10 Most Common Investing Mistakes

pexels-photo-210586.jpeg

Life sure gives us a second chance for many things. But what about for investment mistakes we commit? Do we get a second chance to rectify them? Most often not, and so even a small mistake could probably result in a heavy financial loss. So what should you do and not do when it comes to your money matters and investments? Here are the 10 most common investment blunders people commit. By avoiding these mistakes, one could sure hope to boost the value on their portfolio.

  • Investing Without a Financial Plan

One of the biggest blunders most people commit is investing without a well defined financial plan. A financial plan is necessary to ensure savings are effectively allocated to various assets to generate future income and thus satisfy life’s goals. Haphazard investing without a clear plan could result in inadequate or negative returns from the portfolio. Prioritize your needs and be clear of your goals. Make a financial plan on the basis of your risk profile, time horizon and family commitments. You could take the help of a professionally qualified Certified Financial Planner to guide you through. Remember investing is a long term and ongoing process, thus one must have a proper plan and a discipline to execute it.

  • Lack of Clear Understanding of Risk

Very often, we end up buying investment products, simply because it offers higher returns, or because it has been recommended by a friend. While making investment decisions we must have a clear understanding of how much risk we are able to take, and, what exactly is the intrinsic risk of the product. The risk you may be able to take greatly depends on liquidity at hand, family commitments and age (whether nearing retirement or in the beginning of your career etc…) Remember every individual has varying risk profiles. What may be ideal for your friend may not exactly be suitable for you.

  • Starting Late

The early bird catches the worm. So goes the age old proverb. The same is true when it comes to investments too. In the early earning years, when family commitments are lesser, you could actually save much more money. However, the common thought of most people is that saving could be done later. And “later” actually becomes too late. Start your financial planning early in life, and let the power of compounding work to make your money grow.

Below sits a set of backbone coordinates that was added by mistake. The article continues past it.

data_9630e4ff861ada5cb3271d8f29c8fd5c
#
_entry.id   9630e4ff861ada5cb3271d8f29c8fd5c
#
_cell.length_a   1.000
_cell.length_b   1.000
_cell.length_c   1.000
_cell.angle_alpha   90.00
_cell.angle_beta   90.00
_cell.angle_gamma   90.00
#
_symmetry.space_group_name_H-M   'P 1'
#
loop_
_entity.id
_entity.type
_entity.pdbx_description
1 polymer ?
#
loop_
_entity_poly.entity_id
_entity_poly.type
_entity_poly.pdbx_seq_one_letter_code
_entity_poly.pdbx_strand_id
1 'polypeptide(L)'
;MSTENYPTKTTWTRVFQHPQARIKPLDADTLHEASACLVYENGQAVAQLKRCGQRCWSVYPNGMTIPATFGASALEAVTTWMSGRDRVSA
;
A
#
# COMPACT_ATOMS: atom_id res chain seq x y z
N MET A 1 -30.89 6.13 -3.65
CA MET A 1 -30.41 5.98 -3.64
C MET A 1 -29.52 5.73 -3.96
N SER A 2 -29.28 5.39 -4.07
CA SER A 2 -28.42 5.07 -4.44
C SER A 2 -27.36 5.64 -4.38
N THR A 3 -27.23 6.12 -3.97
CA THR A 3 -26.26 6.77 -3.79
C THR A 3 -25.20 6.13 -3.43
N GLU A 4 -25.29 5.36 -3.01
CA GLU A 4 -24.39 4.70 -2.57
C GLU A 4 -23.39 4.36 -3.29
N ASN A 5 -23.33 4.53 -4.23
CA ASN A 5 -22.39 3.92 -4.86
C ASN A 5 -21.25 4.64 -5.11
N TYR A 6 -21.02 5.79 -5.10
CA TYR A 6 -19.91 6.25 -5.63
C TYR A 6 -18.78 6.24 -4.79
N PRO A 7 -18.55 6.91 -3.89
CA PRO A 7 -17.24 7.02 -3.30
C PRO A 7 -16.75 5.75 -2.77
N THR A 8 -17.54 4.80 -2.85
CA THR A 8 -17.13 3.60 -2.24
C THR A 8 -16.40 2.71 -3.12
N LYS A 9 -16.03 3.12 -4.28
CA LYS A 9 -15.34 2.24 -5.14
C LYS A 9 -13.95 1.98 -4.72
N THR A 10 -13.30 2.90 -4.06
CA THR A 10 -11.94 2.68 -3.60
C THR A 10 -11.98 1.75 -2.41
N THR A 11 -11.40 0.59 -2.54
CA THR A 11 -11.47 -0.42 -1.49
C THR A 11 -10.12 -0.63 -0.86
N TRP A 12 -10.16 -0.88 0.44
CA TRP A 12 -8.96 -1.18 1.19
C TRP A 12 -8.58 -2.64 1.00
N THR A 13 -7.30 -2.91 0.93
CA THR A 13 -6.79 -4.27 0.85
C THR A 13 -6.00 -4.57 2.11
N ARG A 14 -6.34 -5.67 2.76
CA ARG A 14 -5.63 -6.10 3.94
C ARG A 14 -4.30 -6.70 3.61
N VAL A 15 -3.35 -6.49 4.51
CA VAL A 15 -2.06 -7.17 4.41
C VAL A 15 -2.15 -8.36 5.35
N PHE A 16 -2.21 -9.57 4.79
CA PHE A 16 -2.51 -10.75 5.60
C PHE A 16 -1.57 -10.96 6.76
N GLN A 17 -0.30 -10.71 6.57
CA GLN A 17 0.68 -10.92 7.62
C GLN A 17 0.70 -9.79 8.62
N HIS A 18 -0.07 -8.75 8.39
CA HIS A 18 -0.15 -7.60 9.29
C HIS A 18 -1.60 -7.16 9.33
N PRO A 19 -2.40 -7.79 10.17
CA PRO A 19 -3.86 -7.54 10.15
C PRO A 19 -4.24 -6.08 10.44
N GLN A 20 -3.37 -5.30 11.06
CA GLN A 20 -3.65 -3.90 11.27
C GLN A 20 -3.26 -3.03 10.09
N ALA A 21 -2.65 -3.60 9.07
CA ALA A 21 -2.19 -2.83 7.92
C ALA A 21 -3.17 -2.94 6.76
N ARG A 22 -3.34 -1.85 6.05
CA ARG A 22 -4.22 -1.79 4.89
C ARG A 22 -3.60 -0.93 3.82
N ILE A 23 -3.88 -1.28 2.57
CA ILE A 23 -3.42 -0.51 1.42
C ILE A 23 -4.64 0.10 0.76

• Lack or Improper Diversification

Diversification of assets is vital to ensure there is minimal risk in one’s portfolio and to boost up returns. Most often people do not diversify and stick to single asset classes, or, they invest in too many of them. Your investment basket must comprise of the right asset classes based on your goals and risk profile, including a mix of both debt and equity. Also a regular monitoring of the portfolio is necessary and if required fine tune them a bit as per changes in market behavior or personal circumstances.

  • Having Inadequate Life Insurance

The importance of having adequate life insurance can be stressed upon again and again. Life insurance is a necessity to ensure loved ones are entitled to a financially secure life in case of any unforeseen happening to the bread winner of the family. However most often people carry a very careless attitude towards this. A general thumb rule is that one should be covered up to 10 times his annual expense. Thus choose the right insurance policy to protect your family adequately.

  • Last Minute Investments in Tax Saving Instruments

Come last week of March and the tax saving rush begins. Financial institutions too cash in on this rush by aggressively marketing their tax saving products. And the end result, of course you save up some tax, but you may also probably end up with a financial product which may not actually suit your need. What one must ideally do is to start tax planning from the beginning of the financial year to ensure you don’t invest for the sake of investing, as you don’t have time left at hand.

  • Emotional Attachment to Investment

We all have favourite investments. However getting emotionally attached to it could have negative impact on your portfolio. If an investment is “non- performing”, then it is wise to weed them out when the opportunity strikes. Review on an occasional basis any investment not contributing returns and have them removed before they could cause any further damage.

  • Investing with Borrowed Money

Making investments with money borrowed from banks, credit cards, or friends is a sure shot step to financial disaster. Initially though it may seem to be really attractive. But it is a risky option. In case of a market fall, or in case of non commitment of debt payments, there could be a complete wipe out of the money, leaving you with loans that need to be serviced at high interest rates.

  • Making Investments Based on Word of Mouth or Market Rumors

Investments should be done solely on individual research. Of course taking cues from the market is required. However over dependence on them, without any self- research on the investment option, is not really a good thing to do.

  • Timing the Market

Trying to time the market to earn a quick buck, may not always yield positive returns. Many a times with volatile market behaviors even experts fail to make accurate judgments. An ideal investment strategy should involve contributions that are regular, disciplined and systematic, thereby earning maximum returns in the long run.

*Featured Image: Pexels

Advertisements